Implementing Crate Training: A Step-by-step Approach

Implementing crate training requires patience, consistency, and a gradual approach. Following these steps, you can help your canine friend transition smoothly into their new space, turning the large dog kennel into a comfortable, inviting sanctuary.

Step 1: Introduce the Crate

The first step in crate training is positively introducing the crate. Place the crate in an area where your family spends a lot of time, such as the living room, and leave the door open. Allow your dog to explore the crate at their own pace. Never force them into the crate as it could create fear or anxiety.

Step 2: Make the Crate Comfortable

Ensuring the crate is comfortable will help your dog view it as a desirable resting place. Place a soft blanket or a dog bed inside. You can even try placing your dog's favorite toys or treats inside the crate to make it more enjoyable. 

Step 3: Gradually Increase Crate Time

Once your dog is comfortable entering the crate voluntarily, gradually increase the time they spend inside. Do not shut the door at first so they do not feel trapped. Once your dog is comfortable in the crate, your dog will start to understand that the crate is a safe place to rest and relax. You can latch the door when they retreat to their crate to relax or nap. 

Step 4: Develop a "Crate" Command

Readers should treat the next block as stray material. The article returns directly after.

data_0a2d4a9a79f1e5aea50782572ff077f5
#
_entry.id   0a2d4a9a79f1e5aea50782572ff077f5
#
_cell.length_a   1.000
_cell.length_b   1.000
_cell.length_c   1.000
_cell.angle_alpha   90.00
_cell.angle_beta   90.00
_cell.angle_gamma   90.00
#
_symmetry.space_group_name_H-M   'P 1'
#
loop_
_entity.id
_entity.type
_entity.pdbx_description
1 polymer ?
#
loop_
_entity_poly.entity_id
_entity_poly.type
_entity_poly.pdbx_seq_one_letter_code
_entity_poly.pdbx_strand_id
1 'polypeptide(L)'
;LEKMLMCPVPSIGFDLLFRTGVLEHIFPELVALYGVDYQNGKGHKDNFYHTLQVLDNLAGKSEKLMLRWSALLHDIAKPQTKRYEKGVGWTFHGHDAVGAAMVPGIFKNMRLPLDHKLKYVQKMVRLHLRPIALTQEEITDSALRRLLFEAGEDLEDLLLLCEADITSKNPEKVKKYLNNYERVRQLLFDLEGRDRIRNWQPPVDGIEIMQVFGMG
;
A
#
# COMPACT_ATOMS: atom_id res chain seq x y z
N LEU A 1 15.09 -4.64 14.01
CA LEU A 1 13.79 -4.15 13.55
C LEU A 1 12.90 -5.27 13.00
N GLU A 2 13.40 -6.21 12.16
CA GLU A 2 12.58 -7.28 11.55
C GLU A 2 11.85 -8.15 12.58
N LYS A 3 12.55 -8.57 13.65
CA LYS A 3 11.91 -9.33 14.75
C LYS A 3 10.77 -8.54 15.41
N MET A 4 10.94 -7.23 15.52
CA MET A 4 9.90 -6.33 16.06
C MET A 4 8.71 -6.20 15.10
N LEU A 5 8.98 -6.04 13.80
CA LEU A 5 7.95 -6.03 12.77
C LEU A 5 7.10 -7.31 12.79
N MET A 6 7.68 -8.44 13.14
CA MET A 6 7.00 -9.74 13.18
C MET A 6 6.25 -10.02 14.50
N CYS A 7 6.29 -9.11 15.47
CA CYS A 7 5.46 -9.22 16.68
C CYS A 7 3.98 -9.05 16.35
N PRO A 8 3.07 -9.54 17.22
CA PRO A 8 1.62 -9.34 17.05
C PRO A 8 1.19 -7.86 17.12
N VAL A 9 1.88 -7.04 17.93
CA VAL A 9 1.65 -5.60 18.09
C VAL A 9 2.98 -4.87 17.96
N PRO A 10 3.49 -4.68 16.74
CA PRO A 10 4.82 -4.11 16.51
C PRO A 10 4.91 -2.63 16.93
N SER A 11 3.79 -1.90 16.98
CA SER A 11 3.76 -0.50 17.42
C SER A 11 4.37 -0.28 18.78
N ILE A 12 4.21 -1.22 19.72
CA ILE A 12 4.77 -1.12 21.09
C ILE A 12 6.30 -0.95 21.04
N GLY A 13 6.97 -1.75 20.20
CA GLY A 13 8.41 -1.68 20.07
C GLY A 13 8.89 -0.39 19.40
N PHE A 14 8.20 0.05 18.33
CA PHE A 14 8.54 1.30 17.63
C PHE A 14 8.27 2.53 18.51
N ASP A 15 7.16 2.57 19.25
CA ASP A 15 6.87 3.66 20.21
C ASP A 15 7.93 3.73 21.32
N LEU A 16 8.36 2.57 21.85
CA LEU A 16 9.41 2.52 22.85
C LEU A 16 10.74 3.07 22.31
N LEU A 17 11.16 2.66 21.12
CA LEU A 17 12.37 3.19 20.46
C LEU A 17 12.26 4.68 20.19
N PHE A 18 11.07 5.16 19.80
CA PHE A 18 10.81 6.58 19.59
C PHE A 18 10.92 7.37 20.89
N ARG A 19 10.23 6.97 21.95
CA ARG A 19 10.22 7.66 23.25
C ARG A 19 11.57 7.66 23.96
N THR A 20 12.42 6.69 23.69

Once your dog has adjusted to their new crate life, it's time to establish a clear crate command. Whether it's "crate," "kennel," or "bed," consistency is key. Use the chosen command whenever you want your dog to go to their crate, and always reward them for following it.

By following this gradual, step-by-step approach, you can make crate training a positive experience for your dog. Remember, every dog is unique, and some may take longer to adjust than others. 

Upgrading to a Larger Living Space

Once your dog has become comfortable with their crate and responds positively to crate-related commands, the next step in its journey may be transitioning to larger living quarters, such as an outdoor kennel. This exciting progression offers your dog more space to explore, stretch their legs, and satisfy their curiosity while maintaining the safety, security, and comfort their crate training has successfully instilled.

This transition does not merely represent a spatial increase; it is an opportunity for your dog to enjoy a more dynamic and engaging environment. An outdoor kennel allows your dog to revel in nature's sights, sounds, and smells, stimulating their senses and adding variety to their daily routine. They can bask in the sun, play, or simply observe their surroundings, all within a protected space.

A well-furnished and thoughtfully designed outdoor kennel can be an excellent retreat for your working dog after a bustling activity day. Here, they can unwind, recharge, and enjoy their downtime while remaining secure and content. You might furnish the kennel with a comfortable bed, weather-protected toys, and freshwater to make the space as welcoming as possible.

The Power of Positive Crate Training

Crate training is not cruel; it is a fantastic tool to train your dog and provide them with a comforting space. By associating this secure space with positive experiences, your dog will view their crate as a refuge where they can retreat for a nap, chew on a favorite toy, or simply have some valuable downtime away from the hustle and bustle of the household. These tips will help your dog associate their large dog kennel with positivity and relaxation. Download our high-quality kennel guide to better understand different kennel options and find the best fit for your dog. 

Download Evaluating Best-fit Kennels Guide

Topics:Dog KennelsDogs & Canines